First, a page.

arrangement when you’re working then – and you have to make the party in

arrangement, but even so you it’s very easy to read these flexible Shape pads

once you learn the rule set when you’re fitting to a you’re, constantly

training and neck underneath and seeing how it’s fitting or you’re rubbing it

there’s all kinds of different little tricks. You have to learn and wanted to

fit to a butt properly.

 

This is simply, you know, you’re filling the volume of this

flexible shape at now, and once you filled it out, there’s no more play between

the flexible shape hat and the panel. Just like the way this flexible shaped

pattern is being manufactured. It means that it’s, it’s really nice and tight

up against the panel when you’re making the new panel. It’s going to be the

exact same thing so that the process is making this fit really tight against

your metal. Now, if you over developed a metal using a flexible shape, atom,

it’ll tell you exactly what you did instantaneously, so you say you over

develop it in this.

 

In this, of course, it’s always in the center of the panel that

most people over develop. What will happen is the closest edge to that where

you over develop, the edge of that panel will become loose previously. It was

tight if it was just a standard compound curve. All the edges are tight on a

flexible shape happen against the surface as you’re developing that they all

stay tight and if you over, develop they’ll get loose and if you have a panel

with a reverse curve on it, the flexible shape pattern will have a Loose edge

and it’s just a matter of fitting the patent to that Lou said: you’ve got a

linear stretch, the edge to bring the edge up to the patent or you can shrink

the center of the panel, and that will allow that that flexible, that reverse

curve To happen so here’s a case here and Mark is taking on the front section

of this jag fender, where you have cutouts for the side marker light and what

happens is if you make the flexible shape at and you’re going to lose a lot of

strength of The patent there because of that cut out so I had mocked, take a

regular cereal box which is a like almost a poster strength paper and I’m

having them cut it out and to support that in the back and he’s gonna

duct-tape. That in and that’ll give us a surface to copy with on the flexible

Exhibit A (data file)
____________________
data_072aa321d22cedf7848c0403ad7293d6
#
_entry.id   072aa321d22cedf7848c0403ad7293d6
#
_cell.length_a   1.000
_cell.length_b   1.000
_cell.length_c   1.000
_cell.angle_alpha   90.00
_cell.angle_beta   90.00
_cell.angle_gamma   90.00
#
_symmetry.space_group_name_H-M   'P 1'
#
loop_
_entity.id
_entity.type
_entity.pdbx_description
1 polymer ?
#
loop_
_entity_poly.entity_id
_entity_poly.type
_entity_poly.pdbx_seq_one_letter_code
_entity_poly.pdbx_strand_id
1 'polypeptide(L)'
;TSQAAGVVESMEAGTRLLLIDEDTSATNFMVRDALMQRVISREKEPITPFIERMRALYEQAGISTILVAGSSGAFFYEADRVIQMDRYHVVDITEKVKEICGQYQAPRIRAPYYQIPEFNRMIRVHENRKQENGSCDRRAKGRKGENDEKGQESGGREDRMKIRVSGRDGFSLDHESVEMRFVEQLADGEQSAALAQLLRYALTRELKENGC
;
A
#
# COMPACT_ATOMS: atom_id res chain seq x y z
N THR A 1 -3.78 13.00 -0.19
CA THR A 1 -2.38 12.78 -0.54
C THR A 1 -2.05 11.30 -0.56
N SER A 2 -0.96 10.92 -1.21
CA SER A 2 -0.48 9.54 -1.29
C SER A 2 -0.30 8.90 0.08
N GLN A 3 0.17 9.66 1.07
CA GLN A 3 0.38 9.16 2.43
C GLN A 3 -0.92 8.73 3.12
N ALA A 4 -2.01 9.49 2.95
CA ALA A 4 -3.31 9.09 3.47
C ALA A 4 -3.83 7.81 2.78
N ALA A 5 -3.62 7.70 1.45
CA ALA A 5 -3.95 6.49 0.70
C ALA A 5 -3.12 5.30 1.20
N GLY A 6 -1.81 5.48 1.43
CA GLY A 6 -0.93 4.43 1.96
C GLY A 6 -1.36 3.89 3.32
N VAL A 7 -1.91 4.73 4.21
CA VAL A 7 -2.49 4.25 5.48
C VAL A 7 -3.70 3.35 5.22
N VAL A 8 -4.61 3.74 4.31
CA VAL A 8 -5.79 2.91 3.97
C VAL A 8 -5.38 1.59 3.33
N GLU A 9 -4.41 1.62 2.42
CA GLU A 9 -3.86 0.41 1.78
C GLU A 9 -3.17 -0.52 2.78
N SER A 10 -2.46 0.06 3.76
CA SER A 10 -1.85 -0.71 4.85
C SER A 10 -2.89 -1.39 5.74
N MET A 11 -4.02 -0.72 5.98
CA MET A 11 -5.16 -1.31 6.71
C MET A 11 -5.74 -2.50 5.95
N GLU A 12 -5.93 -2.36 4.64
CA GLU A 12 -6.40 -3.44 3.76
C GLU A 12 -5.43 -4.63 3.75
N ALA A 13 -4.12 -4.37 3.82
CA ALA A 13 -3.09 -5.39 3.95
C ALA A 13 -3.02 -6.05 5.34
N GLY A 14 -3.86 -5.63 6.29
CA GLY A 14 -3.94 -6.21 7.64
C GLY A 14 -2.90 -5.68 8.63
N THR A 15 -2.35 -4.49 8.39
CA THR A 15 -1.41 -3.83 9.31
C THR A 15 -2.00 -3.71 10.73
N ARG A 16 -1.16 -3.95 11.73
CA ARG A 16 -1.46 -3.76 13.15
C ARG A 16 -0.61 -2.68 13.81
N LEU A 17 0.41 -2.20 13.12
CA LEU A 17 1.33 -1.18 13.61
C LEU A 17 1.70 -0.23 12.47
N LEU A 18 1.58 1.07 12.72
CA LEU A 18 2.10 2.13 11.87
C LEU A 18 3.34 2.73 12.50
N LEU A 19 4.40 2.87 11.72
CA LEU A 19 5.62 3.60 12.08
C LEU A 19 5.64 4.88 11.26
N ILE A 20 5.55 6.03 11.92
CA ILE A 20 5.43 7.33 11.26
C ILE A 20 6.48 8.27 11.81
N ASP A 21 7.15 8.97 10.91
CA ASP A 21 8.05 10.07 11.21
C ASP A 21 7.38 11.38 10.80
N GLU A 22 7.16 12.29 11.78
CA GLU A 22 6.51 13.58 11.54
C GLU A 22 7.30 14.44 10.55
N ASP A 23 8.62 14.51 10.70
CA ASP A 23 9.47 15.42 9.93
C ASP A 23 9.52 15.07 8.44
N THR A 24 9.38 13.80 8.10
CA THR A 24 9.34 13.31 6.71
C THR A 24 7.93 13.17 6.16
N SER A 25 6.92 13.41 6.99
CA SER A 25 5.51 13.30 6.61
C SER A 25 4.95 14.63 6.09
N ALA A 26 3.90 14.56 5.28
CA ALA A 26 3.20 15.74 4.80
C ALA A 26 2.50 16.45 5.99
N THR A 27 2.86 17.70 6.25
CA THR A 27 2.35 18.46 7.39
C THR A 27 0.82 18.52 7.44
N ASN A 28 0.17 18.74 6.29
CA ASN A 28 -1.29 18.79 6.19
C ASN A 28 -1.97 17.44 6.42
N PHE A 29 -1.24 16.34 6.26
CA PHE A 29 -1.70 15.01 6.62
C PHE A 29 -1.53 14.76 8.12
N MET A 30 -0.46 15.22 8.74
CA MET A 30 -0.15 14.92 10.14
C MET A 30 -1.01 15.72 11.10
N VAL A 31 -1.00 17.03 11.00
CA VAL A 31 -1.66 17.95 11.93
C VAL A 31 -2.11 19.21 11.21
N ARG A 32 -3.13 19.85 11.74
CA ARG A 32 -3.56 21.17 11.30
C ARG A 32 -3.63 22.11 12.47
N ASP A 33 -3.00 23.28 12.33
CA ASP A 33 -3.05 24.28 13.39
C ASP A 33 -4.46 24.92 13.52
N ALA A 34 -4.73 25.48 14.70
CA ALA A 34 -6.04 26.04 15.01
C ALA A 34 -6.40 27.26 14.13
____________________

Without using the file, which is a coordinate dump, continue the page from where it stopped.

shape, hat and then you won’t have to you won’t have to have those cutouts and

the flexible shaped patent will have a lot more strength.

 

So he’s going around the cage, nuts and stuff in the back there

and take a few minutes to do that and then it’ll just tape that on and with

duct tape. So that makes it a full surface. If you look in my video library

you’ll see, I think it was the February class that Fred from Ontario brought

down a 33 Ford. 33 Ford left front fender and it was a fiberglass fender he

brought down and he asked if we could make that in the class in aluminum, and I

looked at the fender and it you know: I’ve seen a lot of fiberglass pieces and

most of the horrible and this is the best one I’ve ever seen. The quality of

the mold must have been superb.

 

Somebody knew what they were doing when they were working with

fiberglass and then the result was defendant was absolutely perfect and it

wasn’t bondo filtering. This is the gel coat. Looking at – and I said, wow

that’s great because the 33 Floyd fender is a beautiful, looking fender. It has

as much complexity as any panel that you’ll ever make in doing any coach building.

It has all the little reverse curves inherent in it, and it’s got beading and

it’s got wired edge, it’s got, it’s got all kinds of cool stuff, and it’s one

of the most you know took pretty difficult level panel to make and if you watch

That video, it’s pretty amazing, we had four people that were working on it

plus myself.

 

I was given the guidance and the left front cheek panel. That

was my demo panel that I did to show him how to make the flexible shape and how

to develop. That panel and after that they all were beginners, except for Fred